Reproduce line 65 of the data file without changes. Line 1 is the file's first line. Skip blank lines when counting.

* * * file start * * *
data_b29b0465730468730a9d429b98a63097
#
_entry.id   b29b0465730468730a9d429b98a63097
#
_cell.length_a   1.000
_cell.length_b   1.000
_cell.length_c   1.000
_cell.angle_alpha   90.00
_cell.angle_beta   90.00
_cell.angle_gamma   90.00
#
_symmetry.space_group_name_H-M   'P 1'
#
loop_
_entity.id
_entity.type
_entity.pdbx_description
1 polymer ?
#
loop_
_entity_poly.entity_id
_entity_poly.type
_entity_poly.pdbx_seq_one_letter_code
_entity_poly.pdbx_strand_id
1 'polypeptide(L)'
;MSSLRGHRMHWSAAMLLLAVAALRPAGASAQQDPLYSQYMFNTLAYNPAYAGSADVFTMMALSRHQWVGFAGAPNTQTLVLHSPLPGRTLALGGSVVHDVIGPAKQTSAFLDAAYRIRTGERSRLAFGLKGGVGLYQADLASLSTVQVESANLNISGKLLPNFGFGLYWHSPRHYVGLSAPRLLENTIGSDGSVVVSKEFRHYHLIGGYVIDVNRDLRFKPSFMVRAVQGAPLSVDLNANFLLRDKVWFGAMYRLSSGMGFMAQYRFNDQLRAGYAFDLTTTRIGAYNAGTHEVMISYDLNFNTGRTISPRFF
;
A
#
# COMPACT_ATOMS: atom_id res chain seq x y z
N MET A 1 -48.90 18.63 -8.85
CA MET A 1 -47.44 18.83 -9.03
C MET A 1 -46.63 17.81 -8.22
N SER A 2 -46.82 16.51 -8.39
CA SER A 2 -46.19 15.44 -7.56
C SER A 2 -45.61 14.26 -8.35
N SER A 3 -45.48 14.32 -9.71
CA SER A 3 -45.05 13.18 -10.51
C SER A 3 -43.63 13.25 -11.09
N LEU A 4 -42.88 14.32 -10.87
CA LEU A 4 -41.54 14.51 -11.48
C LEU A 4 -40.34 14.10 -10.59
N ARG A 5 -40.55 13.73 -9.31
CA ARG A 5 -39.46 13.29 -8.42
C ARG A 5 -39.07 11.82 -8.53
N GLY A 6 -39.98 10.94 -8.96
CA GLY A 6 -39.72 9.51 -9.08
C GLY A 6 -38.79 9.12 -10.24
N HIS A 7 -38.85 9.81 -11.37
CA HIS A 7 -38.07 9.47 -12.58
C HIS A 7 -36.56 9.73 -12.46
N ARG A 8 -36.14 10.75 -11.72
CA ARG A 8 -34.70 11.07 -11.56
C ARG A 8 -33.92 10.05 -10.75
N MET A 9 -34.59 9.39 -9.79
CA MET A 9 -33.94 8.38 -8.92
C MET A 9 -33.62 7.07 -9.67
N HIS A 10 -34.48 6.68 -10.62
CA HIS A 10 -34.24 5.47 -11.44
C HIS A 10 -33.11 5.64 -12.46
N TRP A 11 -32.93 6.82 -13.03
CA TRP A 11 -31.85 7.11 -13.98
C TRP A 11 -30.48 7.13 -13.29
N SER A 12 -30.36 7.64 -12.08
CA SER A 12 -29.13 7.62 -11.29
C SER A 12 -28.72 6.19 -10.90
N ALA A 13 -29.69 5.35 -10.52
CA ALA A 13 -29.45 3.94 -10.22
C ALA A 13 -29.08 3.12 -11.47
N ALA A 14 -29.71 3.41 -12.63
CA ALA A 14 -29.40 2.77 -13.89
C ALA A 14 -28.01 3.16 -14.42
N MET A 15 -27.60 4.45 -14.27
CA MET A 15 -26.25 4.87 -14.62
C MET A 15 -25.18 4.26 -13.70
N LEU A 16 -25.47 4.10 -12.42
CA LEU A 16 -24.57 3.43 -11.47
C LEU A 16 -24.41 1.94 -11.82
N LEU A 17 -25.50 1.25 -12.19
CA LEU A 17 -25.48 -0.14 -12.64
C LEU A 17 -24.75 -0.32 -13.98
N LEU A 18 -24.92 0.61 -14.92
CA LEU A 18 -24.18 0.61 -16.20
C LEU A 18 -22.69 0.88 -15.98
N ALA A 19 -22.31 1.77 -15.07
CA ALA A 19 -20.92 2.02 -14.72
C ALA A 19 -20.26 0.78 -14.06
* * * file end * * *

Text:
CA SER A 12 -29.13 7.62 -11.29